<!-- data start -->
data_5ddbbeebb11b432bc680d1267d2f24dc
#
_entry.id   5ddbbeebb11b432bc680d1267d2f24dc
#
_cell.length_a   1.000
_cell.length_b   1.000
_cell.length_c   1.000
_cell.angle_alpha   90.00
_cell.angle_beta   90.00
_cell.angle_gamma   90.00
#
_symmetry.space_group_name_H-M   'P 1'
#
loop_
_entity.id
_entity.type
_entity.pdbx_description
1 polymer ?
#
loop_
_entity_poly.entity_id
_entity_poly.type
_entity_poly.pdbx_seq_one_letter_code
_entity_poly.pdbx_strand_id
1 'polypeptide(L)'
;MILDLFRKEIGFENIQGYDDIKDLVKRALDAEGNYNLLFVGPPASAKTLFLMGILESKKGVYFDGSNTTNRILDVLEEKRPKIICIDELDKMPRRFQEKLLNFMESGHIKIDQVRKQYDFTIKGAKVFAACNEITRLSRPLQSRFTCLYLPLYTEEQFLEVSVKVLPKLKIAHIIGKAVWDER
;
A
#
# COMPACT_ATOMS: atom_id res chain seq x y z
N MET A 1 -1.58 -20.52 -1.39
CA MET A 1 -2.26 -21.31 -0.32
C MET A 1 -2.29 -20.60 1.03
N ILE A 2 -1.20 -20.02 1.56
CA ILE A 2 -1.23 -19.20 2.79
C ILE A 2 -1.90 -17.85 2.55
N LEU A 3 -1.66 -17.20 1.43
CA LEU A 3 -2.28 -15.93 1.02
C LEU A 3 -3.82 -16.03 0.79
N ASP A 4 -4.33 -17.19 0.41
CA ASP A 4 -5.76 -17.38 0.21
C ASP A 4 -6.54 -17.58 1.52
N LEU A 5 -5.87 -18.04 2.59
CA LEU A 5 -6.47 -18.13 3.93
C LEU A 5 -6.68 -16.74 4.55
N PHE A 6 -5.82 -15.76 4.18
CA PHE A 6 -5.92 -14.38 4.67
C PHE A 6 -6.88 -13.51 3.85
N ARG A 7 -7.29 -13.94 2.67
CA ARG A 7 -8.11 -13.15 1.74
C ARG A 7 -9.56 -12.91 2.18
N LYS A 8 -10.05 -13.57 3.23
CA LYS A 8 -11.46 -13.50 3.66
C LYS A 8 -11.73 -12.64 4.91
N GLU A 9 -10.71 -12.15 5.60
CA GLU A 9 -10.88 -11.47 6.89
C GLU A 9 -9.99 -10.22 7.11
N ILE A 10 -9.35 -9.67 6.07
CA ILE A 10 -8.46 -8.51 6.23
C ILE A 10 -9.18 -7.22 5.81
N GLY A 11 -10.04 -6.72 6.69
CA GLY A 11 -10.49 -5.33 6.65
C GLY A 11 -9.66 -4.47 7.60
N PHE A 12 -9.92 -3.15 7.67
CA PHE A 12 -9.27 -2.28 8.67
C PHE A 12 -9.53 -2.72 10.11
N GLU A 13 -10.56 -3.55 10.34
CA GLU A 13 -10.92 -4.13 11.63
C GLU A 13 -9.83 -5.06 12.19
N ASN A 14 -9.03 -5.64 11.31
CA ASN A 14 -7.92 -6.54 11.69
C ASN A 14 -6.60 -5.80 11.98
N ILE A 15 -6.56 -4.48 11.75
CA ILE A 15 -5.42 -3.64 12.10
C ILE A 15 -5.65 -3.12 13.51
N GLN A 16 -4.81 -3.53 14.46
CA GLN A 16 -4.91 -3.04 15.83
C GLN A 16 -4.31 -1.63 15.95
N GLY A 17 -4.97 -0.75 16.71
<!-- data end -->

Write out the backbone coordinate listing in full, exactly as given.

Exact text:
data_5ddbbeebb11b432bc680d1267d2f24dc
#
_entry.id   5ddbbeebb11b432bc680d1267d2f24dc
#
_cell.length_a   1.000
_cell.length_b   1.000
_cell.length_c   1.000
_cell.angle_alpha   90.00
_cell.angle_beta   90.00
_cell.angle_gamma   90.00
#
_symmetry.space_group_name_H-M   'P 1'
#
loop_
_entity.id
_entity.type
_entity.pdbx_description
1 polymer ?
#
loop_
_entity_poly.entity_id
_entity_poly.type
_entity_poly.pdbx_seq_one_letter_code
_entity_poly.pdbx_strand_id
1 'polypeptide(L)'
;MILDLFRKEIGFENIQGYDDIKDLVKRALDAEGNYNLLFVGPPASAKTLFLMGILESKKGVYFDGSNTTNRILDVLEEKRPKIICIDELDKMPRRFQEKLLNFMESGHIKIDQVRKQYDFTIKGAKVFAACNEITRLSRPLQSRFTCLYLPLYTEEQFLEVSVKVLPKLKIAHIIGKAVWDER
;
A
#
# COMPACT_ATOMS: atom_id res chain seq x y z
N MET A 1 -1.58 -20.52 -1.39
CA MET A 1 -2.26 -21.31 -0.32
C MET A 1 -2.29 -20.60 1.03
N ILE A 2 -1.20 -20.02 1.56
CA ILE A 2 -1.23 -19.20 2.79
C ILE A 2 -1.90 -17.85 2.55
N LEU A 3 -1.66 -17.20 1.43
CA LEU A 3 -2.28 -15.93 1.02
C LEU A 3 -3.82 -16.03 0.79
N ASP A 4 -4.33 -17.19 0.41
CA ASP A 4 -5.76 -17.38 0.21
C ASP A 4 -6.54 -17.58 1.52
N LEU A 5 -5.87 -18.04 2.59
CA LEU A 5 -6.47 -18.13 3.93
C LEU A 5 -6.68 -16.74 4.55
N PHE A 6 -5.82 -15.76 4.18
CA PHE A 6 -5.92 -14.38 4.67
C PHE A 6 -6.88 -13.51 3.85
N ARG A 7 -7.29 -13.94 2.67
CA ARG A 7 -8.11 -13.15 1.74
C ARG A 7 -9.56 -12.91 2.18
N LYS A 8 -10.05 -13.57 3.23
CA LYS A 8 -11.46 -13.50 3.66
C LYS A 8 -11.73 -12.64 4.91
N GLU A 9 -10.71 -12.15 5.60
CA GLU A 9 -10.88 -11.47 6.89
C GLU A 9 -9.99 -10.22 7.11
N ILE A 10 -9.35 -9.67 6.07
CA ILE A 10 -8.46 -8.51 6.23
C ILE A 10 -9.18 -7.22 5.81
N GLY A 11 -10.04 -6.72 6.69
CA GLY A 11 -10.49 -5.33 6.65
C GLY A 11 -9.66 -4.47 7.60
N PHE A 12 -9.92 -3.15 7.67
CA PHE A 12 -9.27 -2.28 8.67
C PHE A 12 -9.53 -2.72 10.11
N GLU A 13 -10.56 -3.55 10.34
CA GLU A 13 -10.92 -4.13 11.63
C GLU A 13 -9.83 -5.06 12.19
N ASN A 14 -9.03 -5.64 11.31
CA ASN A 14 -7.92 -6.54 11.69
C ASN A 14 -6.60 -5.80 11.98
N ILE A 15 -6.56 -4.48 11.75
CA ILE A 15 -5.42 -3.64 12.10
C ILE A 15 -5.65 -3.12 13.51
N GLN A 16 -4.81 -3.53 14.46
CA GLN A 16 -4.91 -3.04 15.83
C GLN A 16 -4.31 -1.63 15.95
N GLY A 17 -4.97 -0.75 16.71